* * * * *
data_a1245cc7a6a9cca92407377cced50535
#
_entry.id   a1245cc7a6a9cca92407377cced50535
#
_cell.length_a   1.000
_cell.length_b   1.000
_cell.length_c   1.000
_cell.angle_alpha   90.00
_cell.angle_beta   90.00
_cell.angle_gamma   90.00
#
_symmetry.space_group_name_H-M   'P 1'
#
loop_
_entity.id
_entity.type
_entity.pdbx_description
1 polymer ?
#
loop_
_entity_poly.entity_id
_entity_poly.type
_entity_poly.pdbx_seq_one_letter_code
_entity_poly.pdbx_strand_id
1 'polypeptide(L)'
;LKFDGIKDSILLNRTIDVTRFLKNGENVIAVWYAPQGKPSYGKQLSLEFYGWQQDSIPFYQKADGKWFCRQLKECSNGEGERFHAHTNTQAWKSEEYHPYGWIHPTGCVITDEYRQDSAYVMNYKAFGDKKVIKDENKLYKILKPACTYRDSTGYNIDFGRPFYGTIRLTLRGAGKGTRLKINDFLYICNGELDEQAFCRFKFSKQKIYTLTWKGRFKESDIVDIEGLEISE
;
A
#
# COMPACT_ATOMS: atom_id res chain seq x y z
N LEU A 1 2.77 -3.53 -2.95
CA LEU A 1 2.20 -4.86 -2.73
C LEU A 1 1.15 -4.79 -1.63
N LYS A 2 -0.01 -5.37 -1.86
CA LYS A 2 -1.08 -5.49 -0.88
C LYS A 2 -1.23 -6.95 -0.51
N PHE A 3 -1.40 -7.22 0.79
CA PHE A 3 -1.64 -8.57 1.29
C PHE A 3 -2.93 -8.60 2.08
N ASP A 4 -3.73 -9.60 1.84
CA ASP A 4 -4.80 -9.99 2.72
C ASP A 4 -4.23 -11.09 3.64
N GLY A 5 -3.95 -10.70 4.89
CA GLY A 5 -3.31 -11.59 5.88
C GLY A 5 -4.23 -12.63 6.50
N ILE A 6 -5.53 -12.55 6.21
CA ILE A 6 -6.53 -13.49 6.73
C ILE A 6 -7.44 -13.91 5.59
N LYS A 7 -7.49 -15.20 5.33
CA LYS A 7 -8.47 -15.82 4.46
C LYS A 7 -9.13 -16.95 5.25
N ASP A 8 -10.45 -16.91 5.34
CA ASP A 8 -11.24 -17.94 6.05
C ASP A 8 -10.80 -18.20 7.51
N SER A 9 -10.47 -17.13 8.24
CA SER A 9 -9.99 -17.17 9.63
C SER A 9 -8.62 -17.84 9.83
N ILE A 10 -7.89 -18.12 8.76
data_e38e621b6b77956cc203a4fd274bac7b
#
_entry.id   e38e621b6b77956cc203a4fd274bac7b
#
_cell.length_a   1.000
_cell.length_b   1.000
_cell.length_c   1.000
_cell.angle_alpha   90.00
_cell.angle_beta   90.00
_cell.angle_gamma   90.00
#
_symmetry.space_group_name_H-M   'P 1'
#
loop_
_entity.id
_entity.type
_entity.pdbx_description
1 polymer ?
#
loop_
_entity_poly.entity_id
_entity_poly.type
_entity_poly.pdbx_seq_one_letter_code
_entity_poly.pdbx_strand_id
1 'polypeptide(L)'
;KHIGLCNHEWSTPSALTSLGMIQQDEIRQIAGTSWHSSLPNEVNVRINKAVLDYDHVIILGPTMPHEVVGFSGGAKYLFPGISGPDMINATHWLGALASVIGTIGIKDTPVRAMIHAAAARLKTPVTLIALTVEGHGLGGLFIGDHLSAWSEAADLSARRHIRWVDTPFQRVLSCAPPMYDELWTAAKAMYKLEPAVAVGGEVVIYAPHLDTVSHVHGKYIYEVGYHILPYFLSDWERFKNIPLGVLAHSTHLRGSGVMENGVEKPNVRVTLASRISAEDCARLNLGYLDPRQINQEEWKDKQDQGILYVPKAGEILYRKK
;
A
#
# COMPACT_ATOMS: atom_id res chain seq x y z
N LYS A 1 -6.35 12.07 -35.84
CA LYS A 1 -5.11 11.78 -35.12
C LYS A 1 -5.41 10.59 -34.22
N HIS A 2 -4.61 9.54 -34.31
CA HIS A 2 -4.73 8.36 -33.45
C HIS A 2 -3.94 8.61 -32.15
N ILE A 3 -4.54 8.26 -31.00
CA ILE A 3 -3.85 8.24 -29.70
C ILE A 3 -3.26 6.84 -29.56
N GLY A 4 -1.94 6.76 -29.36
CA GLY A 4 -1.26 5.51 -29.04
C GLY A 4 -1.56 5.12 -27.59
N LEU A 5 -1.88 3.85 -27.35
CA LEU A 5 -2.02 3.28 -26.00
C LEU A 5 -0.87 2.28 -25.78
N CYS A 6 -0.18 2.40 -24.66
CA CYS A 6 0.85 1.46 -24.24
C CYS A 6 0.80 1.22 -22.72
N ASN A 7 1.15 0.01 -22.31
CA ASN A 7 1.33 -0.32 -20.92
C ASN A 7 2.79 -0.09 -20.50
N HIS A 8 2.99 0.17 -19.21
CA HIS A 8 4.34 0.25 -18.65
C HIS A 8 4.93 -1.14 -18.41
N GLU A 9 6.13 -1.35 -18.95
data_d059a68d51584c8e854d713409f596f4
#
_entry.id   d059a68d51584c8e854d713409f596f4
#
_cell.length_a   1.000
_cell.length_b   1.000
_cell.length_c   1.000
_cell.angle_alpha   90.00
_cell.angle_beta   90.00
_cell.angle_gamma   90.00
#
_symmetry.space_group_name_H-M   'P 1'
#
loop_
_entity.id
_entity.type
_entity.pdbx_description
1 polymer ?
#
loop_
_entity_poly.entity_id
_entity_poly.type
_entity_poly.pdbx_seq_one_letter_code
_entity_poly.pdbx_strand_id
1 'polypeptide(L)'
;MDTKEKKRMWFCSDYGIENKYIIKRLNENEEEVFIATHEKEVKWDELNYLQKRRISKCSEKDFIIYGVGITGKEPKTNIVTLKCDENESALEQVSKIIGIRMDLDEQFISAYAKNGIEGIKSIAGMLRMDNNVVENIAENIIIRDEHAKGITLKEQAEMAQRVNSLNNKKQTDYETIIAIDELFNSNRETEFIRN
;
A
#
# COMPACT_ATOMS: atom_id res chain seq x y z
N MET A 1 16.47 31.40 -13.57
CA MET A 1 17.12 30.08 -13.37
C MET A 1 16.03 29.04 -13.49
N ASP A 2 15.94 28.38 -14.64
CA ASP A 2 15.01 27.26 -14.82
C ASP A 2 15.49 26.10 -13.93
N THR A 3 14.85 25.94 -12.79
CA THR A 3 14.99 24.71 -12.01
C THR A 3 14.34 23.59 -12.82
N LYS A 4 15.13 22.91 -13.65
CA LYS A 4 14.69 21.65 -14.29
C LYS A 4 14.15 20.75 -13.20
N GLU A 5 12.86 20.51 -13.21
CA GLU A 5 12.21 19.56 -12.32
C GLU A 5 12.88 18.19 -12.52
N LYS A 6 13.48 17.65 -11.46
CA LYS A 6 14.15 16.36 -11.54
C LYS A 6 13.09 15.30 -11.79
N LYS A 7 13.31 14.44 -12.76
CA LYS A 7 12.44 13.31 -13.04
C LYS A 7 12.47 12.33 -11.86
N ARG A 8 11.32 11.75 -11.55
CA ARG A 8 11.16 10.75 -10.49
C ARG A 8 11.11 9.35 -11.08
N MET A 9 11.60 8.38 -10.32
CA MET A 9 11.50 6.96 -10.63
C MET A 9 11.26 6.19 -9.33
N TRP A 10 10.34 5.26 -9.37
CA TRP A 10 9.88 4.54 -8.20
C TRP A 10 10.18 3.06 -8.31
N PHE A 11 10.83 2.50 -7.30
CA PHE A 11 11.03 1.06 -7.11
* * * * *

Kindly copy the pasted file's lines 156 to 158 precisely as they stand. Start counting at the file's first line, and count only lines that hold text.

N GLU A 5 12.86 20.51 -13.21
CA GLU A 5 12.21 19.56 -12.32
C GLU A 5 12.88 18.19 -12.52